Extraordinary Disc Golf Courses: Al Udeid Air Base, Qatar

Alex Williamson avatar
Alex WilliamsonWriter, Editor
Aug 23, 2019 • 5 min read
UDisc map of courses in Qatar and surrounding areas.

Qatar is a small desert country, a peninsula that juts out into the Persian Gulf. Sail east from it, and you're in Iran; cross its land border and you're in Saudi Arabia. Other nearby countries with names familiar to most of us include Iraq, the United Arab Emirates, Afghanistan, and Yemen. U.S. involvement in these areas in recent decades has led the Al Udeid Air Base in Qatar to become the biggest U.S. military base in the Middle East. Recently, one publication quoted a U.S. Brigadier General as saying, "It’s a tremendously strategic location, right in the center of everything.”

One thing Qatar is surely not "right in the center of," though, is the disc golf world. However, it is home to a tiny oasis in the literal disc golf desert of the Middle East. Nine baskets pop improbably up from the dry, rocky, and often cracked ground in a small patch of Qatari desert on the base. Today we tell the story of how they got there and the respiratory therapist from Minnesota who's recently made it his mission to breathe new life into them.


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A basket at the Al Udeid Air Base course. The ground is so hard and rocky, it's easier to secure baskets in concrete blocks above ground than to dig holes for them. Credit: David Pasko

The course at Al Udeid is not new. It was first put in place in 2012 with the help of the organization Operation Disc Golf, which seeks to help U.S. military members enjoy disc golf no matter where they are deployed (see this interview from All Things Disc Golf for more information). The organization sends discs and other equipment donated by companies, pros, and everyday players to active duty troops worldwide. One of its earliest projects was the Al Udeid course.

Unlike most places where a dedicated club can constantly maintain a course, active military come and go at a rapid pace, meaning courses rarely have long-term advocates and caretakers. That's why in the seven years since it was built, the course had been more susceptible to steady decline rather than improvement. That is, until disc golfer David Pasko arrived.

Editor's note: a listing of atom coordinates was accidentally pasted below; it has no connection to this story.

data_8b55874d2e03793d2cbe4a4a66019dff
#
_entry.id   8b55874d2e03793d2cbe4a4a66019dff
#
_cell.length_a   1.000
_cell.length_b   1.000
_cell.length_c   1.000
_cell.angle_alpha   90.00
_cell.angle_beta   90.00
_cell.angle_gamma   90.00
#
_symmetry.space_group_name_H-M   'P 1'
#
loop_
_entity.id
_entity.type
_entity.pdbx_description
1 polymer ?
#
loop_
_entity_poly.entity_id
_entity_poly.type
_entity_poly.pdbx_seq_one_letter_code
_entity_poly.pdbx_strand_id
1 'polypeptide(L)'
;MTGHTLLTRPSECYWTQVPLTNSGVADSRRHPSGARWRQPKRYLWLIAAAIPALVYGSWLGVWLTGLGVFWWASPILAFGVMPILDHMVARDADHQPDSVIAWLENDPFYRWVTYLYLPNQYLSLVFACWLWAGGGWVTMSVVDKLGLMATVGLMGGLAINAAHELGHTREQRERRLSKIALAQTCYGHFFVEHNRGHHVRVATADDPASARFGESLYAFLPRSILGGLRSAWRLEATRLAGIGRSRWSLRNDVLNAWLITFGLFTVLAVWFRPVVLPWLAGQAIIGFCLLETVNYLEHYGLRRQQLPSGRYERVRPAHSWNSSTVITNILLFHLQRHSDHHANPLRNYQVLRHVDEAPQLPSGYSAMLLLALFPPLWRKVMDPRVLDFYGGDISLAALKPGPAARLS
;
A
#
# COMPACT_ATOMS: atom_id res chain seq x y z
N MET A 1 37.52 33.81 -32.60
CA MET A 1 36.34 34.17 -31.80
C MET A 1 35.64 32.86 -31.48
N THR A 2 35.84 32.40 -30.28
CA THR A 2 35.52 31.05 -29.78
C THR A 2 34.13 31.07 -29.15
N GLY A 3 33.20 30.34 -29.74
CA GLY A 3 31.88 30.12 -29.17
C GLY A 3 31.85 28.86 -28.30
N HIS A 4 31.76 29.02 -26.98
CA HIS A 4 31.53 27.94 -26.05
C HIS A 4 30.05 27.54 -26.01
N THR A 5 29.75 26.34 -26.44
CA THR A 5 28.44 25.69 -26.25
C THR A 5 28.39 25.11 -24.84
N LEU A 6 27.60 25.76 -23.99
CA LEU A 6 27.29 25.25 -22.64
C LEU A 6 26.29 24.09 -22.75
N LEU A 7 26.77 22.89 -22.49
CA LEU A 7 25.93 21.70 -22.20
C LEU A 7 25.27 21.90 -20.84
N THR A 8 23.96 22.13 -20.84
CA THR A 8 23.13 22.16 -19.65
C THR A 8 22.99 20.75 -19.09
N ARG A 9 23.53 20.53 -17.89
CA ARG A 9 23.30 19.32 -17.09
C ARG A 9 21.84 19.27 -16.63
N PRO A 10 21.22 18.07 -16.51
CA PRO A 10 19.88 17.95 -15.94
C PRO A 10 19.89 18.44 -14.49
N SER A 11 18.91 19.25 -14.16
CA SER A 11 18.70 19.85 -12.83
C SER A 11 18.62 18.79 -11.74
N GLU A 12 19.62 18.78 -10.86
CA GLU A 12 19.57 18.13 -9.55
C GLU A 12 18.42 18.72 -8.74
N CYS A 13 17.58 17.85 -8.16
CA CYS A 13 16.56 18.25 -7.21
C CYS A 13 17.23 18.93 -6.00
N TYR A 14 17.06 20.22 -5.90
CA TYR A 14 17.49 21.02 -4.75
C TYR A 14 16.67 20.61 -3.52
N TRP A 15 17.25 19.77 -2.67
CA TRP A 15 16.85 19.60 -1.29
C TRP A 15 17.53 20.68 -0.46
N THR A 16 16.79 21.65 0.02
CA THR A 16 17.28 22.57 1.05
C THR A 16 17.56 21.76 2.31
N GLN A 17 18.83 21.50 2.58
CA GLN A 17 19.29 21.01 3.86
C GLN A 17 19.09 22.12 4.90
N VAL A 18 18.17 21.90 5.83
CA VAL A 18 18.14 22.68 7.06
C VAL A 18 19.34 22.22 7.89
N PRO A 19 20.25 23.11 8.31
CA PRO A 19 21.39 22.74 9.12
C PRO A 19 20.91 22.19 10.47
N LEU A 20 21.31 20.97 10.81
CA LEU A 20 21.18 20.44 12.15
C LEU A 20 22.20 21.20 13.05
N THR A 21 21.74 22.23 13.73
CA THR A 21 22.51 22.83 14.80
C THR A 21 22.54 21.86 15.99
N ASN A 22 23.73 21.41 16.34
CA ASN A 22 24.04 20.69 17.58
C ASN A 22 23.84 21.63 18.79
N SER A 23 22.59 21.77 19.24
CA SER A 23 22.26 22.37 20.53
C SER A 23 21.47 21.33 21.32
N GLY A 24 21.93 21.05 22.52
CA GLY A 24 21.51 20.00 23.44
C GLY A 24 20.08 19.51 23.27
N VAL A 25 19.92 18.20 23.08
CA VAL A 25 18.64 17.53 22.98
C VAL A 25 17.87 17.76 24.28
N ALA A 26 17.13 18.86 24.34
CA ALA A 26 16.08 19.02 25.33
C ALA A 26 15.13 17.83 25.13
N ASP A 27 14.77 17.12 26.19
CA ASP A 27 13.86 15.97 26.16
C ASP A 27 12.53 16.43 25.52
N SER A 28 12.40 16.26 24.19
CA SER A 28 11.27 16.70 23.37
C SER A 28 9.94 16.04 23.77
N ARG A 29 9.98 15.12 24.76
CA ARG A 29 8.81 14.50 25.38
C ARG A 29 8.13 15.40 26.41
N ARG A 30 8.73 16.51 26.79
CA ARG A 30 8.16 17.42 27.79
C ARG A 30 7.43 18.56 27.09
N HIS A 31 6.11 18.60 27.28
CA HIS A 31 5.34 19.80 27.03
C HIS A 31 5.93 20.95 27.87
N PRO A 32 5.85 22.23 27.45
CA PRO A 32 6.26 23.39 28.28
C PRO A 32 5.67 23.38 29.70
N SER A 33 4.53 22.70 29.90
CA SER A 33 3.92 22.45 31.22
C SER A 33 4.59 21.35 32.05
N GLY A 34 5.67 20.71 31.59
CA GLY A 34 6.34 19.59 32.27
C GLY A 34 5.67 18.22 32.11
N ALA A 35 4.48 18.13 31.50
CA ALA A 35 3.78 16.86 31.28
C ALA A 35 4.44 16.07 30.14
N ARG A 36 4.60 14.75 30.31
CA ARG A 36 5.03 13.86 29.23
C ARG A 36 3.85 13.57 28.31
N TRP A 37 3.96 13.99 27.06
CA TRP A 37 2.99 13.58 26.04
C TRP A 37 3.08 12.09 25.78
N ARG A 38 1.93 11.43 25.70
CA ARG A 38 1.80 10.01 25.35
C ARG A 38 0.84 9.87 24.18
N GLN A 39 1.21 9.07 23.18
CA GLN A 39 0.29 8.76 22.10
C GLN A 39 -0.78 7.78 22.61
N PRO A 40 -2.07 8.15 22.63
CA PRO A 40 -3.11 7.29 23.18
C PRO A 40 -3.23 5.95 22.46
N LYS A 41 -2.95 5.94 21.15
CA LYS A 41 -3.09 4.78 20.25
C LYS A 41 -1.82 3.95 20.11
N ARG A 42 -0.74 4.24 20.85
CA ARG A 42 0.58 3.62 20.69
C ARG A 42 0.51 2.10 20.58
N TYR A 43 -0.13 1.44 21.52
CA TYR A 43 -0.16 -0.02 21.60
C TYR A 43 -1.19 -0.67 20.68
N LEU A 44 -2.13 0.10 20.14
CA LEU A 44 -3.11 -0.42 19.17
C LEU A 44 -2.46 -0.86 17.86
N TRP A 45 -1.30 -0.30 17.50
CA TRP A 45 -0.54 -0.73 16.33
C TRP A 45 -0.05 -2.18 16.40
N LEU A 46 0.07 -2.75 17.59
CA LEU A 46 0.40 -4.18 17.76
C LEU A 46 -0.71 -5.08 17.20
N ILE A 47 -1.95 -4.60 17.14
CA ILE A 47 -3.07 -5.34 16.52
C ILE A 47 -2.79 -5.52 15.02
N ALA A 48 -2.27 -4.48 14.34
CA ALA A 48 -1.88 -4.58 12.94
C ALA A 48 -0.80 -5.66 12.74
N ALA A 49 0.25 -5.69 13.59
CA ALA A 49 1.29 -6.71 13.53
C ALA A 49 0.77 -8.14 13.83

Left: David Pasko (white shirt) helps put baskets in new positions. Right: Disc on the dry, dry Qatari ground. Credit: David Pasko

Pasko got to Al Udeid at the end of April 2019. A respiratory therapist at the Mayo Clinic in Rochester, Minnesota in civilian life, he's also a Technical Sergeant in the U.S. Air Force Reserve. On duty, he's part of a Critical Care Air Transport (CCAT) team that is called in if there are medical emergencies. Before deployment, he knew there was a course at the base and was excited to have the unexpected luxury during his time in the Middle East.

However, when he arrived, it didn't take his extensive medical training to tell him he'd found a course in critical condition.

"When I got here, it was kind of in shambles," Pasko said. "The tee pads—they didn't exist. They were just rocks, and it was super dangerous. There had been some rebuilding in the area, and the baskets were just put aside. It wasn't coherent at all."

From the first time Pasko stepped on the course, he "just wanted to make it better." But he only first took the project seriously after receiving support from professional player Terry Rothlisberger and the disc golf equipment manufacturer Innova in the form of donated discs that would help new players be able to enjoy an improved layout. 

Eventually, after getting to know the wind patterns—important for adding challenge on a course in a treeless landscape—and keeping in mind that the course should be inviting to beginners, Pasko submitted a new layout for approval and funding. He received both, and within just one day a man with a forklift moved the baskets, bringing Pasko's vision into reality.

Of the new holes created, Pasko's favorite is an island hole.

David Pasko after an ace on the course he redesigned. Courtesy of Pasko.

"I like it because it can be really challenging when the wind is up and because of the appearance," Pasko said. "It really gives you a perspective of the terrain here. We keep on adding the rocks each time we play. It's kind of cool to see how they all add up over time. It's almost extra rewarding each time a competitor hits the wall and comes up short!"

Future Plans

A group of players get in a round near sunset, when the Qatari heat isn't so overwhelming. Credit: David Pasko

Through publicizing his work on the Al Udeid course on social media, Pasko has made quite a few new contacts. One of them is Darrin Ferguson, who is currently in charge of shipping for Operation Disc Golf. Pasko mentioned to Ferguson that he wanted to do a tournament, and Ferguson promptly got Just Throw Disc Golf on board to help sponsor an event aimed at introducing new players to the sport. The Prodigy Games are taking place at Al Udeid on Sunday, September 29. 

This tournament will be one of Pasko's last contributions to the current Al Udeid disc golf culture before leaving the base at the end of October, but he's hoping it's not the end of the improvements he's begun. Currently, he's on the lookout for caretakers, and he has a simple plan when he finds them: "I'll ask them to carry the torch and then pass it on at the end of their time." 

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